The UHSAA had two more hearings on Wednesday on hardship waiver appeals, denying both athletes eligitibility for the coming school year.
• Hanani Aiono, a junior football transfer from Highland to Skyline, presented a defense that his family sought a change of scenery for him after family problems and school pressures affected him. Aiono had legal counsel, and also presented a letter from a counselor and brought his best friend, who attends Skyline.
• Treven Aloi, a sophomore football transfer from Cottonwood to Murray, presented a defense that he had been recruited by parents of Cottonwood students to originally come to the school. Also included in his request for a waiver was his brother was unable to drive him to football practices any longer, and since he lived in Murray boundaries, it would be much more convenient to go to his originally districted school.
Just a bit of analysis to tie this up:
The common thread between these two cases is there was no full family move something that all five cases on Tuesday did have. Without a full family move, transfers and their families have to establish hardships that forced them to make a transfer, and the standard for a transfer hardship tends to be high.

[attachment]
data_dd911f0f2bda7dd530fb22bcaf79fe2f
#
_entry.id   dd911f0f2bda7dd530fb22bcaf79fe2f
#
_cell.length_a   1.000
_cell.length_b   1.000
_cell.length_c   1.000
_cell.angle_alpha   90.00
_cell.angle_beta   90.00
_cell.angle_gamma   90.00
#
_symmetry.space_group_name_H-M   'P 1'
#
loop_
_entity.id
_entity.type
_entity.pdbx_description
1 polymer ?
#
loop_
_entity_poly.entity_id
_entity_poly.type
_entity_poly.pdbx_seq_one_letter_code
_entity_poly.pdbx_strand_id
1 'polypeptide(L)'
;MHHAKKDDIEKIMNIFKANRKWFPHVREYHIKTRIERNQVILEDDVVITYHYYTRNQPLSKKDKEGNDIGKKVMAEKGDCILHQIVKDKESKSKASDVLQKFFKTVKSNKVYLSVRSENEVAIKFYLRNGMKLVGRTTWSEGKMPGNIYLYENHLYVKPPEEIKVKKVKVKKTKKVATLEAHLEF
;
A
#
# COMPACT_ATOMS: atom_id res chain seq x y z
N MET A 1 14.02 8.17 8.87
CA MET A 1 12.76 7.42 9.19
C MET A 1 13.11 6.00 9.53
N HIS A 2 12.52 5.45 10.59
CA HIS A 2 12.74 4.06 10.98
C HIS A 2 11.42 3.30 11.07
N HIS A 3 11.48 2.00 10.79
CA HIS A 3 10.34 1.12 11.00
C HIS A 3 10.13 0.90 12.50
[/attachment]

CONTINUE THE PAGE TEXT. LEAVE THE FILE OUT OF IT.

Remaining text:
Through its decisions, the UHSAA has shown that issues such as not fitting in with classmates or not having the budget for continued commuting doesn't always translate to a "hardship" by its standard.
Even in the case of Aloi, who wanted to move back to his home school where his brothers had attended, a hardship must be proven. Just because it's more convenient doesn't make it legitmate in the eyes of the UHSAA. As far back as Chase Hansen who lived in Lone Peak boundaries when he originally went to American Fork, then moved again within Lone Peak boundaries the full family move has been shown to be the surest way to get a transfer through. Only factors such as not actually moving in to the residence and the accusation of undue influence can derail such transfers.
On Tuesday, Kearns coach Bill Cosper pointed this out as a "loophole" something other coaches and administrators have called full family moves in the past. But if a family moves, how can the UHSAA rightfully deny the students the opportunity to play at their new school? It's a tough question, one the association is still figuring out how best to handle.
As the UHSAA tweaks its transfer rules in the coming years, it could be a point of contention.